• If you look at table 4 you can see the projection out to the year 2100. If you decide to educate yourself on the meaning of the terms in the table, the results of a society practicing the the RCP 8.5 is horrifying. 4.9*C which is 8.8*F. Sea level rise alone devastates the world in this scenario and that is just the beginning. Crop failures will become the norm since it will become difficult to even feed ourselves. This the future of a very unstable world society.

      Chris Christy is a fossil fuel backed scientist that has sold his soul. He has no shame unfortunately.

      Table 4: from Moss 2010. Median temperature anomaly over pre-industrial levels and SRES comparisons based on nearest temperature anomaly, from Rogelj 2012

      • Don Dalton

        John Christy has been investigated by Congress and found fossil-fuel-funding-free. I don’t know much about Chris Christy. Since John Christy’s graph assembles data from two satellites and four weather balloon datasets and this tells us that the models are wrong, then Christy must have sold his soul. Got it.

        • this guy is putting out climate misinformation intentionally. Here is a whole list of what he gets wrong.

          • Don Dalton

            The first thing on the list is wrong, as I’ve been trying to point out. The observational evidence is that the feedbacks from CO2 warming are neutral to negative. The models say they are positive. Who are you going to believe, the models or yer lyin’ eyes?
            If Christy really is putting out misinformation, then would you please point me to the real balloon and satellite data for the mid-troposphere? You do know that the RSS satellite data is from the alarmist camp, run by Carl Mears? And that Carl’s satellite data matches Christy’s closely? And that both of them match independent balloon data?

          • The observational evidence is that the feedbacks from CO2 warming are neutral to negative. The models say they are positive. Who are you going to believe, the models or yer lyin’ eyes?

            The pos feedbacks are numerous and neg feedbacks are few. It is the reason to get off of fossil fuels.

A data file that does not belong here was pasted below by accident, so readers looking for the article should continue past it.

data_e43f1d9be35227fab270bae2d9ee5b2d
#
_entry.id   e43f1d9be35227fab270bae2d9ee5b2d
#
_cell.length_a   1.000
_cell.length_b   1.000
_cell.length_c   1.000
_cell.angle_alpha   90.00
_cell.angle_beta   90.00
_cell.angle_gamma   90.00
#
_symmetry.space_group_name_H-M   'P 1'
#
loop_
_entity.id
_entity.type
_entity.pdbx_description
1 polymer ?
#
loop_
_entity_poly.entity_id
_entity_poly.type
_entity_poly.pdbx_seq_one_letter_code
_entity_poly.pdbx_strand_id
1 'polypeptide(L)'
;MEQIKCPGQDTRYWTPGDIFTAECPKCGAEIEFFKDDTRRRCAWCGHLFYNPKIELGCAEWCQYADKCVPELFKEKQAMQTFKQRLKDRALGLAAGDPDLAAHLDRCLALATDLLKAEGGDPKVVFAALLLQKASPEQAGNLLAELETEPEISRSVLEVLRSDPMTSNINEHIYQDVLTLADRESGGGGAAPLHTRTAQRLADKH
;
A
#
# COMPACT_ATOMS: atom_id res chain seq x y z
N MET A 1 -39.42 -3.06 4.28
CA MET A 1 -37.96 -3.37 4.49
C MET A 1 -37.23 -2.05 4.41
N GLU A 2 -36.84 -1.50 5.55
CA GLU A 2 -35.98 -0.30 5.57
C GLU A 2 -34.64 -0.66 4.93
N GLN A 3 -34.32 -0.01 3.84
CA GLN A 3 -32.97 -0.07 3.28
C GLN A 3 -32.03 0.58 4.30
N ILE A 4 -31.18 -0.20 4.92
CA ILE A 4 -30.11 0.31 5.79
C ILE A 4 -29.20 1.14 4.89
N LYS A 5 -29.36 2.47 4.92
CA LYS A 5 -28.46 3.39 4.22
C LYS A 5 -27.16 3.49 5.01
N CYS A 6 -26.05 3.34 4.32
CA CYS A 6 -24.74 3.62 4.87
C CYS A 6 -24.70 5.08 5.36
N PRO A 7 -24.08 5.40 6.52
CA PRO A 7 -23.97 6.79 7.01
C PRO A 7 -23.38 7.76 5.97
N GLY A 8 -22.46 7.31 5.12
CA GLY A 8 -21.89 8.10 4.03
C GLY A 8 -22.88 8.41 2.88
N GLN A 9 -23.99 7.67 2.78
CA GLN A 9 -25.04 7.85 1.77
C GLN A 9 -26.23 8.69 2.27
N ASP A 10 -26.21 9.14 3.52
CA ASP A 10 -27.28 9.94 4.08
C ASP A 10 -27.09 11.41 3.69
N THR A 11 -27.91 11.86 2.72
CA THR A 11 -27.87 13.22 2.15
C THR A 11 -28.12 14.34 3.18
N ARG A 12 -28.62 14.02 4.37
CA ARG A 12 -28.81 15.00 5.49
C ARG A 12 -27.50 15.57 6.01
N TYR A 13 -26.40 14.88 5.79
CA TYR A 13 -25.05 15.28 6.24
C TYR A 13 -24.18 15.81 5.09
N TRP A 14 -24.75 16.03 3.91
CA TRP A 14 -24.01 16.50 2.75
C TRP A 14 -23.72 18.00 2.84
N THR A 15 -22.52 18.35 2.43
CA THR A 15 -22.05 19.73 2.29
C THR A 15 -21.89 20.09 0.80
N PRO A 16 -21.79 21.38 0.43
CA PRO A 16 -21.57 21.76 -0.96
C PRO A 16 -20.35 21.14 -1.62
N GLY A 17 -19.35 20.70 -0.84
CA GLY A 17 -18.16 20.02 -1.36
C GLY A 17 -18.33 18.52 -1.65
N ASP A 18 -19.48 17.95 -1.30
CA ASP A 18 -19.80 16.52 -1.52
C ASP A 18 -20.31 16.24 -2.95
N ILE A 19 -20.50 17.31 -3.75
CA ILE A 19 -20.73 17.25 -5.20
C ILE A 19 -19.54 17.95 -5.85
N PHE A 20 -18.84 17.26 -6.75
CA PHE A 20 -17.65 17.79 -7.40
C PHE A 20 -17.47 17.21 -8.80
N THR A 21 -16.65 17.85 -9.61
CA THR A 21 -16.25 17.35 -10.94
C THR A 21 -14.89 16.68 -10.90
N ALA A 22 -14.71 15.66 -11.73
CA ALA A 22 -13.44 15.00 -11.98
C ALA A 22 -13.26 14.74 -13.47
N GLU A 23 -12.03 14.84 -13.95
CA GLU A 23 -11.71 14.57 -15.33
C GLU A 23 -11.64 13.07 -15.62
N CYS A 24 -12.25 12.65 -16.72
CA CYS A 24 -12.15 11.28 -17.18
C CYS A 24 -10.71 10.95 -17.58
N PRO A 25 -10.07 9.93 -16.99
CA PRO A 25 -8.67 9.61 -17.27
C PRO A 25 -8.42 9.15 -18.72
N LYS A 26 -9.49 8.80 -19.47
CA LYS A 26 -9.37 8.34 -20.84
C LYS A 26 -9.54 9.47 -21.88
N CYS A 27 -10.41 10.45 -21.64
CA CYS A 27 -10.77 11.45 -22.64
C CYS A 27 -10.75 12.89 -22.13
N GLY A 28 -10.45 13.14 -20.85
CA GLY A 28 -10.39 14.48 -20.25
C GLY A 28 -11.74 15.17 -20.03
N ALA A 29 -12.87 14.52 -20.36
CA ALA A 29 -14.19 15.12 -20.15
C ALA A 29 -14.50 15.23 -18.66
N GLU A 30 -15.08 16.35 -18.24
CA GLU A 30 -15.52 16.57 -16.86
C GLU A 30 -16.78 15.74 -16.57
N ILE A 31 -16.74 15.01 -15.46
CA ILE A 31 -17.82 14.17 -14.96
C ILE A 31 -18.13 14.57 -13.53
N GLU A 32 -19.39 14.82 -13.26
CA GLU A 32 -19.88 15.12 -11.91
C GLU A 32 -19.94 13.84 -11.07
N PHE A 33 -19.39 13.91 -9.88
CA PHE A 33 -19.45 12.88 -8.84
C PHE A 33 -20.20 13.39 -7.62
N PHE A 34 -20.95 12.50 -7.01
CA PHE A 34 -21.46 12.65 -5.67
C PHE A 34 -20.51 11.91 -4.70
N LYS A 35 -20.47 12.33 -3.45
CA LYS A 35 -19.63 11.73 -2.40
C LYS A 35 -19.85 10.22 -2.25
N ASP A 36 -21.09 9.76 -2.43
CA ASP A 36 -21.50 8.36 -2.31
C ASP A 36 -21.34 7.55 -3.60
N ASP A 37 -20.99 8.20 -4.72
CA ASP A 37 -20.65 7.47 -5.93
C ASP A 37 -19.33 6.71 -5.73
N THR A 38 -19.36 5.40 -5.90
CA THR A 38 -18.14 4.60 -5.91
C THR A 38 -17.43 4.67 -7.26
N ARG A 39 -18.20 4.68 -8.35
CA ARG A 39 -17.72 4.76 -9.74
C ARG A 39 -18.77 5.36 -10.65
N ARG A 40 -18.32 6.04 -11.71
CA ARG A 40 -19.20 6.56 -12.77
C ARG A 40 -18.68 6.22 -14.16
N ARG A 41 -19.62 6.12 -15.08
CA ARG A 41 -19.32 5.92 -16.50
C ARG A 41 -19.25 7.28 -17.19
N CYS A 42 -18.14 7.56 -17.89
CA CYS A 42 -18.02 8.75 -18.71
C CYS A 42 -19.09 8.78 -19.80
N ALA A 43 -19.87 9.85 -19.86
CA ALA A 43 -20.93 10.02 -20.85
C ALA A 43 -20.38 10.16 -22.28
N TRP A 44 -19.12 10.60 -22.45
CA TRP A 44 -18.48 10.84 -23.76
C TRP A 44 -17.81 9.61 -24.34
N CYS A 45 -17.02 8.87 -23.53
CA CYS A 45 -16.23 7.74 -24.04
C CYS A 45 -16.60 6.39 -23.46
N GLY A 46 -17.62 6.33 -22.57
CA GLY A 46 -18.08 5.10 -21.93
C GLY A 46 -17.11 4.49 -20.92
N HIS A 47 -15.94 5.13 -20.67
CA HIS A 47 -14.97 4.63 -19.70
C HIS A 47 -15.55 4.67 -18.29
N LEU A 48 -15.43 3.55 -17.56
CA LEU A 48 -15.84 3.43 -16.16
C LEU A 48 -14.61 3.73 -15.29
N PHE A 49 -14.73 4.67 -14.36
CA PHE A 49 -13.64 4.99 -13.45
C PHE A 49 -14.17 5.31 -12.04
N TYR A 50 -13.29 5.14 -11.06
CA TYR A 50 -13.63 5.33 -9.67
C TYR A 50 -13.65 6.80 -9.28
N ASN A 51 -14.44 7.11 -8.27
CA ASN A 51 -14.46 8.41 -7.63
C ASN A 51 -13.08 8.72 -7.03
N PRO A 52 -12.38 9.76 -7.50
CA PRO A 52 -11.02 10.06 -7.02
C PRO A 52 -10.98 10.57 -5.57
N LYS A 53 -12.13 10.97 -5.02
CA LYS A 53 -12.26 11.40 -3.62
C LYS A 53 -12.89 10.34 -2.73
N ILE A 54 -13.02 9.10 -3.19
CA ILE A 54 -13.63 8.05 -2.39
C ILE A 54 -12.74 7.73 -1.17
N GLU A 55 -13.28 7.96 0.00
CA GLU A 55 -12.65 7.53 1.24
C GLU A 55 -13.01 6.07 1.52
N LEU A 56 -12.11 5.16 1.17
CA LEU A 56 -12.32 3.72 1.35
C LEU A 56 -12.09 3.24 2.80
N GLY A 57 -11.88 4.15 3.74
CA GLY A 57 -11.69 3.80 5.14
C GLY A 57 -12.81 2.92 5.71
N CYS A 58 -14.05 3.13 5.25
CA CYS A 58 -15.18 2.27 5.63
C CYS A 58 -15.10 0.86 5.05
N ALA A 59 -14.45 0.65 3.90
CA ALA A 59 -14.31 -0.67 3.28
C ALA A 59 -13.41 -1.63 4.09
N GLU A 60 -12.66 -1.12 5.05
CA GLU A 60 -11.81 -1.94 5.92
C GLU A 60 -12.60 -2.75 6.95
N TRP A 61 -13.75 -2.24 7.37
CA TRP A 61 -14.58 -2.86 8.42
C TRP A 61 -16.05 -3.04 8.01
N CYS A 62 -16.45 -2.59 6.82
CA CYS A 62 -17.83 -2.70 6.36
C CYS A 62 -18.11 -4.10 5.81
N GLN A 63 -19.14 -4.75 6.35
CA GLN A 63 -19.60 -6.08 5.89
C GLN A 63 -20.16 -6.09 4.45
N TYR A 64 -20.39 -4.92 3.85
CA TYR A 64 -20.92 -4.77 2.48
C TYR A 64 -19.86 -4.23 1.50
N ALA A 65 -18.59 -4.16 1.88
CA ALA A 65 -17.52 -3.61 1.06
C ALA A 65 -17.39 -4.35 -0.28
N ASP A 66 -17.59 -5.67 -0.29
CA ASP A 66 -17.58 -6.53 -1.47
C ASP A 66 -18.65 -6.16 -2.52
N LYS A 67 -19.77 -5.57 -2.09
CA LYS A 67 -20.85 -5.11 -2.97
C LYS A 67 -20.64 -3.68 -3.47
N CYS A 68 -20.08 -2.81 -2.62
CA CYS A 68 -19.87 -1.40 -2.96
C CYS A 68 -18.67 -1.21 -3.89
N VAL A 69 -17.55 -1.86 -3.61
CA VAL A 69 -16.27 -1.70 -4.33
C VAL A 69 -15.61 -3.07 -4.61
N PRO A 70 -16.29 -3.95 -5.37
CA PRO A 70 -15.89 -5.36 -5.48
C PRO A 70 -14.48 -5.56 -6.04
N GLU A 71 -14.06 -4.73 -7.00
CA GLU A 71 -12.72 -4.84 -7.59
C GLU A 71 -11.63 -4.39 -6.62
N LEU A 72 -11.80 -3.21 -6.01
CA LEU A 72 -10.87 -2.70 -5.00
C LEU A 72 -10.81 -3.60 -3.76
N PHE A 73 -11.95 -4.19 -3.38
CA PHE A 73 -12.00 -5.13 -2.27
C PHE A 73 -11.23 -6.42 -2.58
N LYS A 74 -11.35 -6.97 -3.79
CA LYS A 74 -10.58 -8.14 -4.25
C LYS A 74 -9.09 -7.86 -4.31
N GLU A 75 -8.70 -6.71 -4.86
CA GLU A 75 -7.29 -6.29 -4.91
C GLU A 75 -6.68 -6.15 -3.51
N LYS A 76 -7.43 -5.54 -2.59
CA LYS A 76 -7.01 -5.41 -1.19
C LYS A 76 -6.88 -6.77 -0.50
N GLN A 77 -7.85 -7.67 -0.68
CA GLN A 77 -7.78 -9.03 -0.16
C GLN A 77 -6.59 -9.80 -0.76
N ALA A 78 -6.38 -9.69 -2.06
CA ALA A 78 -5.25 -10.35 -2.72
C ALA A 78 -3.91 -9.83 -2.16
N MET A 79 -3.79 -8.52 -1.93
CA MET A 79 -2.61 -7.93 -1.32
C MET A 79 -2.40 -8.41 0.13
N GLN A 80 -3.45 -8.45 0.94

1 Positive
            1.1 Carbon cycle feedbacks
            1.1.1 Arctic methane release
   Methane release from melting permafrost peat bogs
   Methane release from hydrates
            1.1.2 Abrupt increases in atmospheric methane
            1.1.3 Decomposition
            1.1.4 Peat decomposition
            1.1.5 Rainforest drying
            1.1.6 Forest fires
            1.1.7 Desertification
            1.1.8 Modelling results
   Implications for climate policy
            1.2 Cloud feedback
            1.3 Gas release
            1.4 Ice-albedo feedback
            1.5 Water vapor feedback
            2 Negative
            2.1 Carbon cycle
            2.1.1 Le Chatelier’s principle
            2.1.2 Chemical weathering
            2.1.3 Net Primary Productivity
            2.2 Lapse rate
            2.3 Blackbody radiation

    • Figure 16 goes to 8.5 watts per meter reflected back down to earth more than the 1850 type atmosphere. It is this difference per square meter in the sky that is warming the earth. We can measure that difference that difference today and it is about 1 watt per meter squared. Now go onto 2200 year and you see it rise to 12 watts per meter squared. this is a world society death wish at this point. Accelerated Sea level rise will not stop for 1000’s of years. It will be such a harsh world to live of our own making. Who are you going to scapegoat when you finally get it, that the scientists are telling the truth conservatively.

      Figure 16: Extension of the RCPs (radiative forcing and associated CO2 emissions) from van Vuuren 2011. (ECP is Extended Concentration Pathway). The SCP6to4.5 (supplementary concentration pathway) shows an alternative extension for RCP6…(Meinshausen et al. 2011b).

      Figure 16 shows the CO2 emissions and radiative forcing trajectories for each of the four extensions of the RCPs (ECPs). As explained in the method sections, these have not been based on integrated assessment modeling, but on simple extension rules consistent with the rationale of each of the RCPs to which they connect. This has resulted in a set of extended concentration pathways to be used for climate model runs.

      • Don Dalton

        Jeff, I’m not arguing about what the RCP 8.5 says; I’m arguing that since the model projections for 1979-2012 were way off, then we should change the projections to fit the data. Why do we believe the model projections when they are proved to be wrong?

        • I’m assuming you are reading fossil fuel propaganda. Science is honest and propaganda lies. Simple. Scientists don’t mess around with lying to each other or the public. Any scientist caught doing so gets a black eye in their reputation. The fossil fuel propagandists lie for a living.

          We analyse global temperature and sea-level data for the past few decades and compare them to projections published in the third and fourth assessment reports of the Intergovernmental Panel on Climate Change (IPCC). The results show that global temperature continues to increase in good agreement with the best estimates of the IPCC, especially if we account for the effects of short-term variability due to the El Niño/Southern Oscillation, volcanic activity and solar variability. The rate of sea-level rise of the past few decades, on the other hand, is greater than projected by the IPCC models. This suggests that IPCC sea-level projections for the future may also be biased low.